Fifth of US population now in states with ‘stayed’ marriage bans

Nick Duffy June 29, 2014
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A fifth of the US population now lives in states where decisions striking down same-sex marriage bans have been stayed, pending appeal.

According to the research by the Chicago Sun-Times, 21.5% of the total US population now lives in the states with stayed bans – where bans have been struck down, but left in place while an appeal works its way through the courts.

43.6% of the population live in the 19 states (and DC) where same-sex marriage is legal, and 34.9% in the states where bans have yet to be struck down.

The states with stayed bans include Indiana, Arkansas, Utah, Idaho, Oregon, Wisconsin, Michigan, Oklahoma and Texas.

If the Supreme Court ultimately rules in favour of marriage equality in those appeals, as it is expected to, this would leave at least 67.8% of the population in states with same-sex marriage.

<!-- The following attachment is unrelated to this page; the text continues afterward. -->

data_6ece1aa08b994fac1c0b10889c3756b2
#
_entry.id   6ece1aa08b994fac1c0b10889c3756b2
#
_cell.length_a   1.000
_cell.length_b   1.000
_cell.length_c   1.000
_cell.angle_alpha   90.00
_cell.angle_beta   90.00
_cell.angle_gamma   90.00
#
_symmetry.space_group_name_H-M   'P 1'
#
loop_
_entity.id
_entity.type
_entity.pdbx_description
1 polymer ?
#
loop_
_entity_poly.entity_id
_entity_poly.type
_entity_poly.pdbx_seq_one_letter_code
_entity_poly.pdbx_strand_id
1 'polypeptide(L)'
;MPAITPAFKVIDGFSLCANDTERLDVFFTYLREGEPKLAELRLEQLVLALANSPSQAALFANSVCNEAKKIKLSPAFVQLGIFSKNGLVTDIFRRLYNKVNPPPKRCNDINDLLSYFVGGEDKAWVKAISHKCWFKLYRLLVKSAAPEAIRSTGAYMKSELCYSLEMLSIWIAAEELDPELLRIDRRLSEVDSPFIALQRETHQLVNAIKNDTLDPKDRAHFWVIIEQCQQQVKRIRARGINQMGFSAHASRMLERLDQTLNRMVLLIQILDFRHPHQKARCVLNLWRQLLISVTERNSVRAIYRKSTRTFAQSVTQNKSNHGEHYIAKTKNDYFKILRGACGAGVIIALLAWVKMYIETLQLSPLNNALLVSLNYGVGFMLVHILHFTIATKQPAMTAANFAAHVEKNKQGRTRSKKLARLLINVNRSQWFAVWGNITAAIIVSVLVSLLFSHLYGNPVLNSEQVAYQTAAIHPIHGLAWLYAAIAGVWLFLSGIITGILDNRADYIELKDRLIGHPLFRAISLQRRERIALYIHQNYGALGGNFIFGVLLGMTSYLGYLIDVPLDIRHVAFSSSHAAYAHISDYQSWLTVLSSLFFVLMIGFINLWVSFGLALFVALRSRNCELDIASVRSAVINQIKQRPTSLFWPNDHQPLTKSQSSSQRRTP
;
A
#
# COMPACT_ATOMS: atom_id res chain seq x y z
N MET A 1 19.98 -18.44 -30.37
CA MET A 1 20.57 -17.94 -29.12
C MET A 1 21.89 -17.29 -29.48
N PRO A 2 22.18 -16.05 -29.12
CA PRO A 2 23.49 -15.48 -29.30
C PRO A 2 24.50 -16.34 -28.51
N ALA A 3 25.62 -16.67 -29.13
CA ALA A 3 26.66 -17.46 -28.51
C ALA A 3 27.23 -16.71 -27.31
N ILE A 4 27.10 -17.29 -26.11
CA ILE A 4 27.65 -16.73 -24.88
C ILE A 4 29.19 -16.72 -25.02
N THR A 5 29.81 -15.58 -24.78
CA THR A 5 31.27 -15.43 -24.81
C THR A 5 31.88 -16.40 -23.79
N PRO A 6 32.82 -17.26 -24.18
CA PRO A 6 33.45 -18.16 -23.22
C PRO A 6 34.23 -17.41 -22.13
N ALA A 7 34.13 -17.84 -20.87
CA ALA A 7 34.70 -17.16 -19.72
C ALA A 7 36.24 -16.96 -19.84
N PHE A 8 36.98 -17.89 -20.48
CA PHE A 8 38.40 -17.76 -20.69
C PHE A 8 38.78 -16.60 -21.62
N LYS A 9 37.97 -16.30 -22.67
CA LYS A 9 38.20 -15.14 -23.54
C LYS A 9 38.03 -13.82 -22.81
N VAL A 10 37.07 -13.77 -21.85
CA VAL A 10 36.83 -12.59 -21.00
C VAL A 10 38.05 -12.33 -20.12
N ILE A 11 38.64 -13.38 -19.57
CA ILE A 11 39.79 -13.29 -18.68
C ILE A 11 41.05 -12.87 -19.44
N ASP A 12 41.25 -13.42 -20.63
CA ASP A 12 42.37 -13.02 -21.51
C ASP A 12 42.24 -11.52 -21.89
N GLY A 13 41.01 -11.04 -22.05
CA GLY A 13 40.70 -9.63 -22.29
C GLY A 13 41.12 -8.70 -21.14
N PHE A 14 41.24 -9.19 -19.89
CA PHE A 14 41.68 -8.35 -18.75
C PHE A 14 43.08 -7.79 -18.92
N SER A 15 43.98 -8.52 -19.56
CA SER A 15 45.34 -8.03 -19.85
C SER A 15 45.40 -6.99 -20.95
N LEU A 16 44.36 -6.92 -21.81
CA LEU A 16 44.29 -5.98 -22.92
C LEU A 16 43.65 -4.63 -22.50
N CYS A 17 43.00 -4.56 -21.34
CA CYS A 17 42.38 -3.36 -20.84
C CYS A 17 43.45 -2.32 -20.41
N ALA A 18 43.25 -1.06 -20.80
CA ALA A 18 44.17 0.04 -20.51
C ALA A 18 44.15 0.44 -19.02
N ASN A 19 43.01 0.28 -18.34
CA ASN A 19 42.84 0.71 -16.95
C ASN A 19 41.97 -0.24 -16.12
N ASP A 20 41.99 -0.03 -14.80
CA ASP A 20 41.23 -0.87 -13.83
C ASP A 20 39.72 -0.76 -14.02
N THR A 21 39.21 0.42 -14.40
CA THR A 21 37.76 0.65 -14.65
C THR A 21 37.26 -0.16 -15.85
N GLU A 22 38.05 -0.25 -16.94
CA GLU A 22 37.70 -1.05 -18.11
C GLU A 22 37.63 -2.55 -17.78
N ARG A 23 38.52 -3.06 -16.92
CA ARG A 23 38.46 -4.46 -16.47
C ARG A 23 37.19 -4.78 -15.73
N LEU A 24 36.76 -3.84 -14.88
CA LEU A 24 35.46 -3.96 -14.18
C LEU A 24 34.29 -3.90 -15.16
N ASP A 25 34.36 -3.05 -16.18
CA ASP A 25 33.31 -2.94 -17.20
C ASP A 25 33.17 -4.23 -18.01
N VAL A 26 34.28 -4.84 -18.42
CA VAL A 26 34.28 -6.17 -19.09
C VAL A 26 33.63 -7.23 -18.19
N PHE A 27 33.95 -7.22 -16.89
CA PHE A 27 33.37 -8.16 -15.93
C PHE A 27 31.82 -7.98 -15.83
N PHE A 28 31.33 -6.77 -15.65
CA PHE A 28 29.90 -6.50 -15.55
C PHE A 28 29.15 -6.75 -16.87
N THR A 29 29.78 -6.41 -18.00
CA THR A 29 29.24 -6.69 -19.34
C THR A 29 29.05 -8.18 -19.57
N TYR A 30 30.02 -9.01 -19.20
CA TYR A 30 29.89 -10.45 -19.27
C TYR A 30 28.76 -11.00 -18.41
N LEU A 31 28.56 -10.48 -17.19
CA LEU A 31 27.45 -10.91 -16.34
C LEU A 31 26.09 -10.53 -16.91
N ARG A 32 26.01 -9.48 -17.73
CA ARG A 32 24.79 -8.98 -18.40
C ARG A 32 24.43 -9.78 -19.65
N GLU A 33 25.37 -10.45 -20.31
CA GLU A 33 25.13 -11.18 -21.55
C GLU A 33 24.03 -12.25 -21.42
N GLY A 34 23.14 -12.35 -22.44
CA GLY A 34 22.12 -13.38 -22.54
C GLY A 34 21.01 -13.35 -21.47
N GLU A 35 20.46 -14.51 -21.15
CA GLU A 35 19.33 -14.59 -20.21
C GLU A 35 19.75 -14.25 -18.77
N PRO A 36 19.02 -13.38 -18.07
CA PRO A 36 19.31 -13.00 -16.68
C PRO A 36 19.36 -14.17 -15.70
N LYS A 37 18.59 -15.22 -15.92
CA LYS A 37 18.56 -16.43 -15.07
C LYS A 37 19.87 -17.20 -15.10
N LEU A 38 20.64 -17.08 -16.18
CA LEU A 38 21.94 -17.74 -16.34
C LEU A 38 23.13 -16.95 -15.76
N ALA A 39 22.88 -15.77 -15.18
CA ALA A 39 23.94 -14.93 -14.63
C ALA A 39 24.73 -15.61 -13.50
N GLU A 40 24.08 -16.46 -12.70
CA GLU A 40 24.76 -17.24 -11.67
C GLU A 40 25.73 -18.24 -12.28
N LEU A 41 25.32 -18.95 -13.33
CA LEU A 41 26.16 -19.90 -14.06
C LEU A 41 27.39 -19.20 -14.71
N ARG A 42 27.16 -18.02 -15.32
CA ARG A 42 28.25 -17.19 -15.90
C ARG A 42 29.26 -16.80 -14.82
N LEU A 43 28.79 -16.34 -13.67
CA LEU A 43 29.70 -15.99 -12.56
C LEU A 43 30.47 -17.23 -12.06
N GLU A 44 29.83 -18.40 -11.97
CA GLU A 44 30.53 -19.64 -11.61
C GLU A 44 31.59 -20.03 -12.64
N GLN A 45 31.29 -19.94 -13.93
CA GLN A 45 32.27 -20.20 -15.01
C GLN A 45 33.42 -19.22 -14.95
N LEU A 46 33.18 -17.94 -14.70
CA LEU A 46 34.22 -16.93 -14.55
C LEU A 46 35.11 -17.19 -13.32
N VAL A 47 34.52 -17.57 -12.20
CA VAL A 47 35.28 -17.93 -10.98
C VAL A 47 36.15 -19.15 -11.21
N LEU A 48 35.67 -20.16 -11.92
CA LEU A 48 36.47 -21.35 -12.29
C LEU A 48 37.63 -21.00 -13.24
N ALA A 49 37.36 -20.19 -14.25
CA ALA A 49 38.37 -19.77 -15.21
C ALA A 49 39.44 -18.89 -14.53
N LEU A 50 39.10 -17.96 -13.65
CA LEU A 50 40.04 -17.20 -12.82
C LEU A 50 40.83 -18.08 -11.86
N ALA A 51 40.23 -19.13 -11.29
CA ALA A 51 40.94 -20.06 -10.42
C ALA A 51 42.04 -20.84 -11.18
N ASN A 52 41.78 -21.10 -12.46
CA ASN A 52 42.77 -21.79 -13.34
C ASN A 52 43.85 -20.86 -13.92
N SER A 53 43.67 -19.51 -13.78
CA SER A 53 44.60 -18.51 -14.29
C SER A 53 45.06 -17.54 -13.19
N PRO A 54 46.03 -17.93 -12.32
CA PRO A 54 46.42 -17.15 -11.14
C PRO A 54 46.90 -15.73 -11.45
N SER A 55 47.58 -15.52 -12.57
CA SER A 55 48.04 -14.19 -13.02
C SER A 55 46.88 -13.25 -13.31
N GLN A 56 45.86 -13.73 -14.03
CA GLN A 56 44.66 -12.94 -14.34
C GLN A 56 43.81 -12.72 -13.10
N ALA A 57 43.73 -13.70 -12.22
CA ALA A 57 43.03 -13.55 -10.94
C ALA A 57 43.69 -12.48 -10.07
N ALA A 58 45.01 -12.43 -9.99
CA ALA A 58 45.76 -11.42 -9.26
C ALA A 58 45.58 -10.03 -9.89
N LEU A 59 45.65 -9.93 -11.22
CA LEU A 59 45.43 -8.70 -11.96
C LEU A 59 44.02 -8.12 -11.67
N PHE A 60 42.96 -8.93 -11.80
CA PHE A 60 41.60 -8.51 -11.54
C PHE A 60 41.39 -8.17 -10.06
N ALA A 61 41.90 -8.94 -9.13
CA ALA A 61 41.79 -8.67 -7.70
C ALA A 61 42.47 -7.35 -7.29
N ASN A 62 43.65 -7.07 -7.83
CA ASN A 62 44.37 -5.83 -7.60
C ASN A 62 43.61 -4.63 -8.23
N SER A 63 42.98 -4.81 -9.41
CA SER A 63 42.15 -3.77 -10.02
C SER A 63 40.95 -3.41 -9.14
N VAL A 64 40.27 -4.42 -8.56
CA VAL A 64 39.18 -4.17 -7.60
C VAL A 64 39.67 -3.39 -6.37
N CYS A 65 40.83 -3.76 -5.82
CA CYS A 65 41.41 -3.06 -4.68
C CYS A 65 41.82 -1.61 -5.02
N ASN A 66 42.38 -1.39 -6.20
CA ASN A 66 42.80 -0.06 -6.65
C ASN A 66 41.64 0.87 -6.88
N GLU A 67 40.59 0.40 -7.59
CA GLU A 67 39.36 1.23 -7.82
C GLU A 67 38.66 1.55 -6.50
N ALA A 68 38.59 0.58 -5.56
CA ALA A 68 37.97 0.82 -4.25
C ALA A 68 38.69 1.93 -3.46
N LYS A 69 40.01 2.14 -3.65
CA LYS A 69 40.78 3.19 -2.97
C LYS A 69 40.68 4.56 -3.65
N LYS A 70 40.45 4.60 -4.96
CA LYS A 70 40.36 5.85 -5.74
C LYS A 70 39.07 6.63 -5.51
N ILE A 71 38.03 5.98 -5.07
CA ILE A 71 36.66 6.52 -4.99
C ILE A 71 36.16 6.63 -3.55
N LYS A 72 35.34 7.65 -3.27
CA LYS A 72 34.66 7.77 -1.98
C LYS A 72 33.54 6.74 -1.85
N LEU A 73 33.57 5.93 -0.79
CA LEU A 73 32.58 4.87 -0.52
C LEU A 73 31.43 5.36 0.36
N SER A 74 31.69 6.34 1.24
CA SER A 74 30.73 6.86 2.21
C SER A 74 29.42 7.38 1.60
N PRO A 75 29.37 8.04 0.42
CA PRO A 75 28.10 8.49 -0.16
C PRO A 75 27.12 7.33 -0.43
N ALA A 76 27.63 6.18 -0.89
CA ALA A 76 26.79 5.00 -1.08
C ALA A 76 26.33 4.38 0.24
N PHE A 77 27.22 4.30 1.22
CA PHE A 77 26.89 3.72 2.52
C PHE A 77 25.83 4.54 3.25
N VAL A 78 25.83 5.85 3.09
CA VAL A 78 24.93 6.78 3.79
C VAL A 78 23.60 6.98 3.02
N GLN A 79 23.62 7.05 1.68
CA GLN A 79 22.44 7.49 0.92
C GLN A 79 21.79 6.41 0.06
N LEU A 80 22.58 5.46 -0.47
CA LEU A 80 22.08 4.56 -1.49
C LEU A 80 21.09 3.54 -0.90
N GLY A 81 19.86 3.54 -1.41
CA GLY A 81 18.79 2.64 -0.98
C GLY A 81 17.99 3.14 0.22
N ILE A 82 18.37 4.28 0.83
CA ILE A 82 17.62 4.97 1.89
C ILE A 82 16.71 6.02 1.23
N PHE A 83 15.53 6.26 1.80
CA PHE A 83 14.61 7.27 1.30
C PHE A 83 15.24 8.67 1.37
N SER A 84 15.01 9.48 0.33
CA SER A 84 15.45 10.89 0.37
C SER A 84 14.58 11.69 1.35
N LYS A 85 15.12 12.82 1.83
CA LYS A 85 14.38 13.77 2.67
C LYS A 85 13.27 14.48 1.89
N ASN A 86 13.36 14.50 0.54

Indiana is the latest state to have a stayed ban, after US District Judge Richard Young declared that the Indiana Defence of Marriage Act unconstitutional, striking it down on Wednesday.

Republican Attorney General Greg Zoeller, indicated his intent to appeal the ruling, and an emergency stay was granted yesterday, after couples had already begun to marry.

More: ban, Civil partnerships, Employment, equal marriage, gay marriage, gay wedding, Legal, lesbian marriage, lesbian wedding, marriage, marriage equality, population, ruling, same sex marriage, Same-sex wedding, states, stay, US, US, wedding

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